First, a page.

Some states, often through their attorneys general, are entering into lucrative contingent fee contracts with plaintiff law firms who make millions of dollars by representing the rights of the state (and taxpayers), at the expense of alleged wrongdoers, but also of taxpayers whose rights the firms are representing, and usually settling for a substantial cut.
Representing the lucrative rights of large batches of taxpayers or a state government is a great opportunity for the law firms. The value of the case is usually a function of how serious the injuries are, multiplied by the number of victims — getting a package of clients delivered with a bow on them by a government agency is a bonanza. Other law firms run expensive TV ads to solicit plaintiff-clients, others fight with other firms for control of a class action: A state attorney general can deliver seven figure fee opportunities with the stroke of a pen, in exchange for some routine schmoozing.
Of course, a large worry with all this money lying about is why certain law firms get this work and not others. No, these projects aren’t put out for competitive bids. And, yes, there are trails of contributions and other favors from the firms to the politicians or bureaucrats involved. But those are questions about how particular outside firms get the work.
A better question is: Why aren’t the states doing these cases themselves? Even a small state has a large pool of lawyers on salary, probably has more lawyers than the largest law firms (though dedicated to other tasks, too). There’s little or no magic to these cases: States already have lots of lawyers on staff, many of whom are at least as qualified as outside lawyers to try cases and represent the state’s interest. [Part of the issue is that these outside lawyers rarely have the skill or experience they claim, upon closer inspection, and most of their bodies are low-paid, inexperienced temps or contract lawyers.] For any special expertise, they could easily afford to hire hourly experts or even law firms.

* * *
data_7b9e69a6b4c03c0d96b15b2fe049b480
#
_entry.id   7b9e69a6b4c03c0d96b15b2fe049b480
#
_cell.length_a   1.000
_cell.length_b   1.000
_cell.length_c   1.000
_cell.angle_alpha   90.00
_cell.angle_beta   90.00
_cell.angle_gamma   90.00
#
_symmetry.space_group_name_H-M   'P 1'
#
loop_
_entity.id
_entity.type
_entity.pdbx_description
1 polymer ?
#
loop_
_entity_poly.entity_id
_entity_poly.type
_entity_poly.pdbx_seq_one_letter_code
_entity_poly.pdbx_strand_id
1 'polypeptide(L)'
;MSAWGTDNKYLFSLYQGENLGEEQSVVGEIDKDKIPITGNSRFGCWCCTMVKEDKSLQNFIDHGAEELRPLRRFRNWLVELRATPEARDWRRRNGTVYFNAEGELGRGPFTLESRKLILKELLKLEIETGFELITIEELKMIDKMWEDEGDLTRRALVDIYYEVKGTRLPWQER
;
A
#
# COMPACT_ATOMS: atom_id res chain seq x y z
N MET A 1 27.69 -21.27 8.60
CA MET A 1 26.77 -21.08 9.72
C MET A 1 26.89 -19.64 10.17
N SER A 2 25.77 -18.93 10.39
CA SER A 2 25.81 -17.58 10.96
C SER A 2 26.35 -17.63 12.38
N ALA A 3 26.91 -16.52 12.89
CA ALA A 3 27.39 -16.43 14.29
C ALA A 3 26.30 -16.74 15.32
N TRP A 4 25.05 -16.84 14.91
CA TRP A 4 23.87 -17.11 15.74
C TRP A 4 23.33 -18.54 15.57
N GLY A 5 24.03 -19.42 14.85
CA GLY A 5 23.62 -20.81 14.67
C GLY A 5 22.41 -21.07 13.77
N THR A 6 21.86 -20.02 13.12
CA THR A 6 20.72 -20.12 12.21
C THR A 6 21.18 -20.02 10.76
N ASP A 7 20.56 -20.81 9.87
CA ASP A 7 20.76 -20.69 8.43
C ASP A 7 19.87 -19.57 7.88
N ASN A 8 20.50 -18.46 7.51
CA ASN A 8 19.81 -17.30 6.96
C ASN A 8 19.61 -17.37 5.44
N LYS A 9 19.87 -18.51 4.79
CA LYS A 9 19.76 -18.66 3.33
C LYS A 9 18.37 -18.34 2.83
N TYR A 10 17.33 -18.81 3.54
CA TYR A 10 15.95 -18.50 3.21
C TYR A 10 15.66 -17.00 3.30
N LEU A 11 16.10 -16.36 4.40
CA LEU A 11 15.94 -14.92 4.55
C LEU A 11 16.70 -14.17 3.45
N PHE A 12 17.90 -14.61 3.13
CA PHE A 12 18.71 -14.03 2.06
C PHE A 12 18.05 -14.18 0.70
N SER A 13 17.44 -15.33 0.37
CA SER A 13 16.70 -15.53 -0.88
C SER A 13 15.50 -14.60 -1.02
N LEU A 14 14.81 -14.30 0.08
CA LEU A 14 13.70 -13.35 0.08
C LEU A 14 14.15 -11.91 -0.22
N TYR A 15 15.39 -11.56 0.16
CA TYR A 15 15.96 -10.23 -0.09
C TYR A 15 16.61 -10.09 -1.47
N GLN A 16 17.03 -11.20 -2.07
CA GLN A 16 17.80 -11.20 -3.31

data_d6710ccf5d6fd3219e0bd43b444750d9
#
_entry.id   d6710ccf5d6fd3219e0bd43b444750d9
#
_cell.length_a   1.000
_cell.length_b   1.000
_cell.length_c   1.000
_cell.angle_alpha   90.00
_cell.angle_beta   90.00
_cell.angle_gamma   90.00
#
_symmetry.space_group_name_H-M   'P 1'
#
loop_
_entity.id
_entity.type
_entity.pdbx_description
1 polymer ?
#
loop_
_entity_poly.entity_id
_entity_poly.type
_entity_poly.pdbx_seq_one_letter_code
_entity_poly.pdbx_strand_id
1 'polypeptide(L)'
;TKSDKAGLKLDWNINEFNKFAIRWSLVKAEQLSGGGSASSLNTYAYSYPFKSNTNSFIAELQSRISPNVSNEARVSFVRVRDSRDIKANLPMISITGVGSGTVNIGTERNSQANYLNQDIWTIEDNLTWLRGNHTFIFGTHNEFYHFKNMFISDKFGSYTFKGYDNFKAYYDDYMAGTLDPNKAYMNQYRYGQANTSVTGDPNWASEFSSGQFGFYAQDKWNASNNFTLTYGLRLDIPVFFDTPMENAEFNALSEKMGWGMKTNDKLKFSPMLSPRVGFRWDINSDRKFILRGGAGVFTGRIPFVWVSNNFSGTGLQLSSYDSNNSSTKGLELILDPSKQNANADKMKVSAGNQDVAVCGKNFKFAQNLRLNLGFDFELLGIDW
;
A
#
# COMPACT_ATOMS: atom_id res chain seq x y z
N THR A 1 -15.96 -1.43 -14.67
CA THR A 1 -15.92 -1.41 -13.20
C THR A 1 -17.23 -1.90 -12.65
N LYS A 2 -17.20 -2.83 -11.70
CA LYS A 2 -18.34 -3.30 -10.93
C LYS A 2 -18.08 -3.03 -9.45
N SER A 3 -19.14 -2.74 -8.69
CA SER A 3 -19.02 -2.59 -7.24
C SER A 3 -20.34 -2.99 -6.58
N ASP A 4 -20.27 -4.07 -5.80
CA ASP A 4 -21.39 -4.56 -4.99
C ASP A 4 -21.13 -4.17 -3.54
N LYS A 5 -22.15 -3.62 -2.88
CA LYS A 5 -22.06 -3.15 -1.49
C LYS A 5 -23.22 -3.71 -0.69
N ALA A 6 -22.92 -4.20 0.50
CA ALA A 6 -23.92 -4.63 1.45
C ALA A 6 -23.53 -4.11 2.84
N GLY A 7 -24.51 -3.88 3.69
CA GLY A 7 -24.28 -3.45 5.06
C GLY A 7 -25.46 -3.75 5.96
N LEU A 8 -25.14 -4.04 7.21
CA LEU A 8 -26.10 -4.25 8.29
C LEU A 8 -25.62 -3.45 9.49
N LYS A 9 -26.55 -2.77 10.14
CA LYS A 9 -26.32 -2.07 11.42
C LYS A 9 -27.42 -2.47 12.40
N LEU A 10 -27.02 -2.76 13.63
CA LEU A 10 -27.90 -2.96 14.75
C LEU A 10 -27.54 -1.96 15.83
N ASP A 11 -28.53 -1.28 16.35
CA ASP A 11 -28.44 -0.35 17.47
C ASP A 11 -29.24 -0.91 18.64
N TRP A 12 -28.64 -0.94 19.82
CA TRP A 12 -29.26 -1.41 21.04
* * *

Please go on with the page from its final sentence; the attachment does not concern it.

With careful management, the states could make limited use of outside expertise as needed and net far more of the recovery for taxpayers from these cases and circumvent this whole unsavory mess, as reported in stories like this:
Plaintiffs law firm Cohen Milstein Sellers & Troll [apparently a Freudian slip — it used to be “Toll”] has donated more than $70,000 to various state attorney general campaigns in the last five years.Since 2010, Cohen Milstein has donated $71,000 to 16 different campaigns, according to a search of FollowTheMoney.org. Of those candidates, 13 would go on to win their state’s general election.